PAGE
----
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FREEDOM TO READ WEEK  @your Library

FREEDOM TO READ WEEK, February 25 to March 3, promotes the freedom to read as part of our fundamental right to freedom of expression.

Over the course of time, this freedom has frequently been challenged and even denied around the world. Important works of fiction and non-fiction have been banned outright by governments or challenged by individuals and groups.

The Canadian Library Association’s Statement on Intellectual Freedom states that “libraries have a basic responsibility for the development and maintenance of intellectual freedom”. In fact, historically the public library has been a vital instrument of democracy and unfettered access to information necessary to the growth of ideas. Libraries provide many viewpoints, debates about controversial issues and the latest ideas in the realms of science, politics and culture.

What would happen to our society and our democratic way of life if we were denied the chance to read fiction and non-fiction that challenged our view of the world around us? While it is true that not every book is for every reader, it is also true that there is danger not in allowing differing views but rather in disallowing views objectionable to a few. It is our right to read all views and decide for ourselves. Case in point might be President Trump’s attempt to stop publication of Michael Wolff’s book Fire and Fury.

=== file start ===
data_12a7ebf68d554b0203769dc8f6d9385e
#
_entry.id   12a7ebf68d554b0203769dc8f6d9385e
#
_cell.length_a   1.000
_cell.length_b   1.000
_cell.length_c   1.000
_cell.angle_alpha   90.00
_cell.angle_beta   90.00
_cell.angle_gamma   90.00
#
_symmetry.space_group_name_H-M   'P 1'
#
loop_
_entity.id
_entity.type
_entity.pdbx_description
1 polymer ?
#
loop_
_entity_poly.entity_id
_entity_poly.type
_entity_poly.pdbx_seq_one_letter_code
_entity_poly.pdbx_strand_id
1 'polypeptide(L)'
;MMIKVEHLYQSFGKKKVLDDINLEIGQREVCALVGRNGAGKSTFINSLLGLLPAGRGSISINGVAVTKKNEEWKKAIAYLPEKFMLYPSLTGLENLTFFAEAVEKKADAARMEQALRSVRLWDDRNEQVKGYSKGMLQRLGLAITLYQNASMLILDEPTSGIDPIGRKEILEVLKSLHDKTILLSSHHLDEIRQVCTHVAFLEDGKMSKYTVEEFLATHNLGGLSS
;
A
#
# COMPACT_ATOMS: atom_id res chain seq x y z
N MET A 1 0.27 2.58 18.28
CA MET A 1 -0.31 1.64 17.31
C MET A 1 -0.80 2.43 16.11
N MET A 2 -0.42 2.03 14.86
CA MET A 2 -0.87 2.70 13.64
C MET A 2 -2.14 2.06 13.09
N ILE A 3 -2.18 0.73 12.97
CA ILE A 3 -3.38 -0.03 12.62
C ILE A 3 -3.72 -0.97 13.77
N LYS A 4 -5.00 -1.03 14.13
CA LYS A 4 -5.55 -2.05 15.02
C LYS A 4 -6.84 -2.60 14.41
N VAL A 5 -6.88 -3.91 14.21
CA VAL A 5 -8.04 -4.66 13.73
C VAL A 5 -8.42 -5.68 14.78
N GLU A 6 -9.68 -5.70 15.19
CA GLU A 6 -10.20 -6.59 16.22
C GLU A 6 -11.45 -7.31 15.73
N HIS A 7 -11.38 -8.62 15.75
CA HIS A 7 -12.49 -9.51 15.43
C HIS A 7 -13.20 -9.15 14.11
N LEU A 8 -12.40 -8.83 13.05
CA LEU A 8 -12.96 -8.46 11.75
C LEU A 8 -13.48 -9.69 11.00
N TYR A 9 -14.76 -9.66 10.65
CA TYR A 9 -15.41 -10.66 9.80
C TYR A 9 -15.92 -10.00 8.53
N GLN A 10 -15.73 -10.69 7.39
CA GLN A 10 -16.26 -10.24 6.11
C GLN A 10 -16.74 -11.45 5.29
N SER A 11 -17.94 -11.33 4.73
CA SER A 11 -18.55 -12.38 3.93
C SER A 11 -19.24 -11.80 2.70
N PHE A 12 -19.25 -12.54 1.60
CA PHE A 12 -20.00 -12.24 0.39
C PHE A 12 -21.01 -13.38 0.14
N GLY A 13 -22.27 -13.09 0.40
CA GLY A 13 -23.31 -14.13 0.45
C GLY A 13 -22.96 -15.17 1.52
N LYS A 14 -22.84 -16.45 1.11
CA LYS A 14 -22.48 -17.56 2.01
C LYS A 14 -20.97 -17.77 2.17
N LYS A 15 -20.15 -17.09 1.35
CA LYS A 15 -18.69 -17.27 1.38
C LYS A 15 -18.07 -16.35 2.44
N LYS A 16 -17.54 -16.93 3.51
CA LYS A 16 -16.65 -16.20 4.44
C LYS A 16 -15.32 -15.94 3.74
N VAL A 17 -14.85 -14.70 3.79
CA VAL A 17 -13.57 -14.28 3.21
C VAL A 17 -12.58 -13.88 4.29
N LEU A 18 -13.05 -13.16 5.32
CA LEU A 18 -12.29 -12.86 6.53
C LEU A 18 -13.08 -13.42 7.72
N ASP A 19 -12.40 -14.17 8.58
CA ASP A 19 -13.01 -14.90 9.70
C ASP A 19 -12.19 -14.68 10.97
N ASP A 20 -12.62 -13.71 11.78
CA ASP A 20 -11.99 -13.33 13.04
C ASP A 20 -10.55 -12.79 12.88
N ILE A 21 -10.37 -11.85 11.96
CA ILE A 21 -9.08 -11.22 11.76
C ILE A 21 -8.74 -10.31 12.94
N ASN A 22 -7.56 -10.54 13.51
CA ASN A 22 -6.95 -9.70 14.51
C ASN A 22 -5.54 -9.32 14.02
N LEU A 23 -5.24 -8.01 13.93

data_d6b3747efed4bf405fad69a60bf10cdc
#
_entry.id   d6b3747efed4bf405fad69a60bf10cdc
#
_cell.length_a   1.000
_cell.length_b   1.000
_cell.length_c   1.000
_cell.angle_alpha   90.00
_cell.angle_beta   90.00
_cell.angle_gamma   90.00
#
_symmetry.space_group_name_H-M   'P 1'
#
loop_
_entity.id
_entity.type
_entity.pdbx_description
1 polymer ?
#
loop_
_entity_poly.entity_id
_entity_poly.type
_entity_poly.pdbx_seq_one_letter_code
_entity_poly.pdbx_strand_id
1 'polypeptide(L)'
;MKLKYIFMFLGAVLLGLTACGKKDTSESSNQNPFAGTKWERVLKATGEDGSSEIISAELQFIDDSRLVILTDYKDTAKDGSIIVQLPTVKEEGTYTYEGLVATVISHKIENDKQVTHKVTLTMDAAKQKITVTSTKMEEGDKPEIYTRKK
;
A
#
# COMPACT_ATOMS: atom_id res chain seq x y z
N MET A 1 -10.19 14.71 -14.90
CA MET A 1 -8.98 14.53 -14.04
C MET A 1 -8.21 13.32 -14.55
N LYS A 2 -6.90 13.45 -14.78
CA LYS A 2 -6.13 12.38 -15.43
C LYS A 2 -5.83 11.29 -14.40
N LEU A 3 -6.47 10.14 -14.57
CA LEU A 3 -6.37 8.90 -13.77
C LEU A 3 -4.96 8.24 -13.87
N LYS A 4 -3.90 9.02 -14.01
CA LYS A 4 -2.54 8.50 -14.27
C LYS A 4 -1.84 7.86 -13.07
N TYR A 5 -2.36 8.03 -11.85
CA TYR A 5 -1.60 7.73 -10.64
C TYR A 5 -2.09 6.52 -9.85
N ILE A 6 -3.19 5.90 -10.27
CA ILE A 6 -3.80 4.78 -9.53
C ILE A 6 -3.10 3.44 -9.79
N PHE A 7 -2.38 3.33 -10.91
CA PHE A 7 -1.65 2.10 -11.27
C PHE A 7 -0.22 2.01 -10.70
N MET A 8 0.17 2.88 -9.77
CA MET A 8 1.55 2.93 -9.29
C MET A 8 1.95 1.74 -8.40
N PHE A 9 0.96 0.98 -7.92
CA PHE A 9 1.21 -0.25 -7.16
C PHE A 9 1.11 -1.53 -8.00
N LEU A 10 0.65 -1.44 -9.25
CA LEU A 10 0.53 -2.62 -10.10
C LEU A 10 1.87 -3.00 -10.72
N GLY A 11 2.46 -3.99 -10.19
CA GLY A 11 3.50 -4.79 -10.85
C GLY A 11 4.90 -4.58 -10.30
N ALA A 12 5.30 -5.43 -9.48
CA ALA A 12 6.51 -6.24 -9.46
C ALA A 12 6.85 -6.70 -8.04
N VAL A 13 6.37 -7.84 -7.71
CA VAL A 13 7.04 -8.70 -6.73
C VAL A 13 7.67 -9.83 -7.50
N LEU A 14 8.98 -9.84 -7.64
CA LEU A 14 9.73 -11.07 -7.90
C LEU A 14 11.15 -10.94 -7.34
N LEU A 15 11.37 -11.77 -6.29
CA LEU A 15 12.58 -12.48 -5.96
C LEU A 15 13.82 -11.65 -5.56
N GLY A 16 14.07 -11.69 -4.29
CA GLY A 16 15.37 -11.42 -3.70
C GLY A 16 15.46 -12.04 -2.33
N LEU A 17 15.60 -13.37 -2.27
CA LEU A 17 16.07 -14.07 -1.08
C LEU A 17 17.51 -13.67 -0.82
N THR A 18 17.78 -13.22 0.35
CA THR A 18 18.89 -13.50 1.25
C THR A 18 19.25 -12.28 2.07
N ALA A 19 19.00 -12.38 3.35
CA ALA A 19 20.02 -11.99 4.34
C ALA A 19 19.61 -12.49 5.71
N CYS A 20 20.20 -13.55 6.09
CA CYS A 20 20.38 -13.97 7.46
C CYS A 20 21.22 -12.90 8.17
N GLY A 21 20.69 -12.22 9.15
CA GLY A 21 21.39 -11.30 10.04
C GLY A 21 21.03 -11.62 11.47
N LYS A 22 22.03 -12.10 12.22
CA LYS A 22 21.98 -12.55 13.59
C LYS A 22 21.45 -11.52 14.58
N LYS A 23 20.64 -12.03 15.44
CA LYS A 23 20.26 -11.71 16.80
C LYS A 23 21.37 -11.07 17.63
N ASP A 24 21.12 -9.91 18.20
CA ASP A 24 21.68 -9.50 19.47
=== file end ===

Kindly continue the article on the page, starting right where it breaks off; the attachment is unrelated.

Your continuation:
Many of the books challenged in recent years have been fiction titles that dealt with difficult subjects, sometimes in strong language. The Lives of Girls and Women by Alice Munro, Of Mice and Men by John Steinbeck and The Book of Negroes by Lawrence Hill come to mind. Sue Carter, editor-in-chief of Quill & Quire (Canada’s literary magazine) writes “The idea that fiction and storytelling are powerful ways of illuminating societal flaws is nothing new, but all the more acute right now.” Well-written fiction can often become the best way to reach people and change attitudes.

Be sure to come to the Bracebridge Public Library to discover for yourself the wide variety of opinions, controversial topics and new insights available in books - books that are free to borrow - books that you are encouraged to read.

February 21, 2018

By Ruth Holtz

Digital and Information Services Librarian

Bracebridge Public Library

 

 

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 Books on order

You may view what the library has ordered however please note, this is not a list of new acquisitions. Please do not contact the library to place a request on any of these items until they are available in the catalogue. Some items are ordered "pre-publication", so it could be several months before they arrive. THANK YOU.